A final reference does not make your objects immutable!

In other words, the following code does not make your objects immutable:

final Person person = new Person("John");

Why not? Well, while `person` is a final field, and cannot be reassigned, the Person class might have a setter method or other mutator methods, making an action like:


Quite an easy thing to do, regardless of the final modifier. Alternatively, the Person class might expose a list of addresses like this. Accessing this list allows you to add an address to it, and therefore mutates the person object like this:

person.getAddresses().add(new Address("Sydney"));

Our final reference again didn’t help us in stopping us from mutating the person object.

Okay, now we’ve got that out the way, let’s dive a little bit into how we can make a class immutable. There are a couple of things we need to keep in mind while designing our classes:

  • Don’t expose internal state in an mutable way
  • Don’t change the state internally
  • Make sure subclasses don’t override the above behaviour

With the following guidelines in place, let’s design a better version of our Person class.

public final class Person {	// final class, can’t be overridden by subclasses
	private final String name;     // final for safe publication in multithreaded applications
	private final List<Address> addresses;

	public Person(String name, List<Address> addresses) { = name;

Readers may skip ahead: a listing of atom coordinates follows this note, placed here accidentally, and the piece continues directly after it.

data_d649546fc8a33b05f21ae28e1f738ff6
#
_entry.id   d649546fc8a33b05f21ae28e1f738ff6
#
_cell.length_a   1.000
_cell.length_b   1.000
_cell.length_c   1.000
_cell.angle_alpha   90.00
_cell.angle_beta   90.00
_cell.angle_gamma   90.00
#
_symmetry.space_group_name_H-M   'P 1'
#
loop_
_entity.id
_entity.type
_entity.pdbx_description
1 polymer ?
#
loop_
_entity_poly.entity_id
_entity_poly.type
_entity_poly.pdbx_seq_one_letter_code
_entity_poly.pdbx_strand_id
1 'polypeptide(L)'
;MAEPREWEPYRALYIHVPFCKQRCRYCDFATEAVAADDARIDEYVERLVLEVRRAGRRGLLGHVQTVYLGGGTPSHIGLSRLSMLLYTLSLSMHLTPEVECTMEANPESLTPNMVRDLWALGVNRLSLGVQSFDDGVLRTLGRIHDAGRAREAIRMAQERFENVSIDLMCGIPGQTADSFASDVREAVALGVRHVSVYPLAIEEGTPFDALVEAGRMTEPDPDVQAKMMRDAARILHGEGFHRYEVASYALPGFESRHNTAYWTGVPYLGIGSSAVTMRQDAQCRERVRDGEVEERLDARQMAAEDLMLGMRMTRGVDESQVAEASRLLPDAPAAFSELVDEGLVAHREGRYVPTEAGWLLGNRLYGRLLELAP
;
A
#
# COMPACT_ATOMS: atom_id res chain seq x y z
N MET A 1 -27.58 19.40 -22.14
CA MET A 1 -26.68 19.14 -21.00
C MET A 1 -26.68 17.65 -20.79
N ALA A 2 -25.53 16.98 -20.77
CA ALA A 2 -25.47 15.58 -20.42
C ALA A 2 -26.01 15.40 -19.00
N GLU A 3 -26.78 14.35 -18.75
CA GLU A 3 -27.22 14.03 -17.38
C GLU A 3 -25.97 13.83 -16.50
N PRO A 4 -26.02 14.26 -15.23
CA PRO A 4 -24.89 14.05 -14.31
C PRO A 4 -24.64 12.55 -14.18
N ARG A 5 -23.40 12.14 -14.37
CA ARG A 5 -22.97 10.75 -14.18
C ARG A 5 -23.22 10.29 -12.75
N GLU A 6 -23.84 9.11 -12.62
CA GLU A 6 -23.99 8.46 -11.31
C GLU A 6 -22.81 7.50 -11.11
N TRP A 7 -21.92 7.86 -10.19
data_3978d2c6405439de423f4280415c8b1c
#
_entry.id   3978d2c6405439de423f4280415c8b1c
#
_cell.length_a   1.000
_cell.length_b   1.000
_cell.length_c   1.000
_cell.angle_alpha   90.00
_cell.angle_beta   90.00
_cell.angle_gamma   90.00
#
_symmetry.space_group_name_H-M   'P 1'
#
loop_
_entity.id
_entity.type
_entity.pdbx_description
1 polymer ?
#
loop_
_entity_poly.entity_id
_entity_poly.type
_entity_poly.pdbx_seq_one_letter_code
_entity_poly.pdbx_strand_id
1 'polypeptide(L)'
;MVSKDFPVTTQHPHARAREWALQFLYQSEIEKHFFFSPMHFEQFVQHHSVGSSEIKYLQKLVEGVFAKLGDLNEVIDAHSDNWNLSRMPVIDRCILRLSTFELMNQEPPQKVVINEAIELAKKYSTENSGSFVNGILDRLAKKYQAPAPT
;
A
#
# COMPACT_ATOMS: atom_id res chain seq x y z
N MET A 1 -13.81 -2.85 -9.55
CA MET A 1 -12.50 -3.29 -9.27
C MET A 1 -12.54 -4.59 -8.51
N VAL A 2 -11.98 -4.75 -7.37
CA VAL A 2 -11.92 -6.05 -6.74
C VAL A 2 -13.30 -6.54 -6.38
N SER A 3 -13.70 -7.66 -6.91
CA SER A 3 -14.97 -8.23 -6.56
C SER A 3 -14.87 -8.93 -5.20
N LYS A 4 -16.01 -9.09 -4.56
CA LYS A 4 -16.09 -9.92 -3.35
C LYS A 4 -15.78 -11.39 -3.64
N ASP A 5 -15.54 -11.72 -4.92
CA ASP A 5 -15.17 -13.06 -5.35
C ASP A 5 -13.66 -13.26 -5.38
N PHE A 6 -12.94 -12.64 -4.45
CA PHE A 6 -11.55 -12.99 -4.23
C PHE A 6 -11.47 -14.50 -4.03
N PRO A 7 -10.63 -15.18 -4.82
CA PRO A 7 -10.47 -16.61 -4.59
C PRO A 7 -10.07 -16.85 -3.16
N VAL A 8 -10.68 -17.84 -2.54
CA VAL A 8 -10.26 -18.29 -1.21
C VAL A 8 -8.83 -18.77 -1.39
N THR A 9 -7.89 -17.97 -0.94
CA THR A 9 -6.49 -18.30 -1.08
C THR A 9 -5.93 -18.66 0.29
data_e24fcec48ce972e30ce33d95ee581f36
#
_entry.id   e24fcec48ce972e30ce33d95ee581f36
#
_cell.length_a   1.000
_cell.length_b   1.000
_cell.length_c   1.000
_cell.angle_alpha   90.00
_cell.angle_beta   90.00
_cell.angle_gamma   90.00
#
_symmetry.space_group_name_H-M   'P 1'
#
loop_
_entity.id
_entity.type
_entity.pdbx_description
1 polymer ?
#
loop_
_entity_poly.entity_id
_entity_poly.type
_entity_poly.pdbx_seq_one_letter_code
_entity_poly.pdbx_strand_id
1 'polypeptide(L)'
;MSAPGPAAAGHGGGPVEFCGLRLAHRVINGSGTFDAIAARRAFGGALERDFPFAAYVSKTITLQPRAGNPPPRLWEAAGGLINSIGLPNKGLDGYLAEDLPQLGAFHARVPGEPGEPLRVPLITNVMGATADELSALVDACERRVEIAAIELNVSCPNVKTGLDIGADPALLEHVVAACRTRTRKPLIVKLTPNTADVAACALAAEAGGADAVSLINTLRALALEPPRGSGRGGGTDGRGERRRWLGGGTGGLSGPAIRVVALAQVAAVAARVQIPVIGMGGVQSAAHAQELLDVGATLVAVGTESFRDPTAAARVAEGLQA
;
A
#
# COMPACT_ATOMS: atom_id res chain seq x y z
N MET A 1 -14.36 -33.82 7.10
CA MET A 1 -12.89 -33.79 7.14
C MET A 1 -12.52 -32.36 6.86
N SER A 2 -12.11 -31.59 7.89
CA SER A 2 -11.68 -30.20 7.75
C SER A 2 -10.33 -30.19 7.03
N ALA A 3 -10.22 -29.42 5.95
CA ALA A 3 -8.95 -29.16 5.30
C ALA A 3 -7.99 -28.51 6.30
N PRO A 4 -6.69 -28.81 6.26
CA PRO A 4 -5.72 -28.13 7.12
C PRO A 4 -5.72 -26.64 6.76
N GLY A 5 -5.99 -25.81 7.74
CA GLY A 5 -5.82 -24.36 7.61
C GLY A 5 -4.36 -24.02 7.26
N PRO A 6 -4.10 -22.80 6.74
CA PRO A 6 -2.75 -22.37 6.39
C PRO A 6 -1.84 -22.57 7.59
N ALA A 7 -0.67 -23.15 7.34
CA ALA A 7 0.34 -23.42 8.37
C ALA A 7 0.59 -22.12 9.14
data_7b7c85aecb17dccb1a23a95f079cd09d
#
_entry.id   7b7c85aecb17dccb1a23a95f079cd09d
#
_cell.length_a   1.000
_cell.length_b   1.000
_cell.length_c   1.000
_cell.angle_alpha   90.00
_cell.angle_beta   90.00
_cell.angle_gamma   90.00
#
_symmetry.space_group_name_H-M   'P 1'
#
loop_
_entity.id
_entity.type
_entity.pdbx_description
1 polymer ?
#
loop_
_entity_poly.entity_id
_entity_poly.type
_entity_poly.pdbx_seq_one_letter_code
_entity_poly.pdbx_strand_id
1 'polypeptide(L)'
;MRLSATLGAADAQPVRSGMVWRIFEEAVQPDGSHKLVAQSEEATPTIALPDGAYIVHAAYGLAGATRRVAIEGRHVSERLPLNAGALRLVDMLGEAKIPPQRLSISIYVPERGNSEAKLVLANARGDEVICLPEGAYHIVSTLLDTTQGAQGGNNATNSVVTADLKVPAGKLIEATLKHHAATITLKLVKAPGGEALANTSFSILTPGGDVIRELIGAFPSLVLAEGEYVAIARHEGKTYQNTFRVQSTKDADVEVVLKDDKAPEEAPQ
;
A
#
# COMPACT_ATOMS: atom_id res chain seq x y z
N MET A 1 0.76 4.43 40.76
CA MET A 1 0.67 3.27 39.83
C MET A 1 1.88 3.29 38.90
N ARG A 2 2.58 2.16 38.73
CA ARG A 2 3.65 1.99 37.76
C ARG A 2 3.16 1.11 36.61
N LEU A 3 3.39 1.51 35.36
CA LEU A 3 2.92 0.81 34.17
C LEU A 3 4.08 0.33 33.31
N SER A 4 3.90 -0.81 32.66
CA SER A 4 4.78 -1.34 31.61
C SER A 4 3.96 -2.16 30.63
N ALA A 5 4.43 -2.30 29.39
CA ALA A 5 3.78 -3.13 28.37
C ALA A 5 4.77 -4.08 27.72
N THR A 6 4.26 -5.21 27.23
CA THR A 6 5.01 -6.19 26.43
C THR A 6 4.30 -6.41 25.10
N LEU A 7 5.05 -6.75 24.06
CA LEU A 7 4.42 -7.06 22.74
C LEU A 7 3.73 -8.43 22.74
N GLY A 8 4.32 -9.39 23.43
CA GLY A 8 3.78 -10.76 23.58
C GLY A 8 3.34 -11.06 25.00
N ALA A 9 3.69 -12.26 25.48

this.addresses = List.copyOf(addresses);   // makes a copy of the list to protect from outside mutations (Java 10+). 
                // Otherwise, use Collections.unmodifiableList(new ArrayList<>(addresses));


	public String getName() {
		return;   // String is immutable, okay to expose

	public List<Address> getAddresses() {
		return addresses; // Address list is immutable

public final class Address {    // final class, can’t be overridden by subclasses
    private final String city;   		// only immutable classes
    private final String country;

    public Address(String city, String country) { = city; = country;

    public String getCity() {
        return city;

    public String getCountry() {
        return country;

Now, the following code can be used like this:

import java.util.List;
final Person person = new Person("John", List.of(new Address(“Sydney”, "Australia"));

Now, the above code is but immutable due to the design of the Person and Address class, while also having a final reference, making it impossible to reassign the person variable to anything else.

Update: As some people mentioned, the above code was still mutable because I didn’t make a copy of the list of Addresses in the constructor. So, without calling the new ArrayList() in the constructor, it’s still possible to do the following:

final List<Address> addresses = new ArrayList<>();
addresses.add(new Address("Sydney", "Australia"));
final Person person = new Person("John", addressList);

However, since a now a copy is made in the constructor, the above code will no longer affect the copied address list reference in the Person class, making the code safe. Thanks all for spotting!

I hope the above helps in understanding the differences between final and immutability. If you have any comments or feedback, please let me know in the comments below.

Again, much thanks to my colleague Winston for taking the time to proofread and review this blogpost!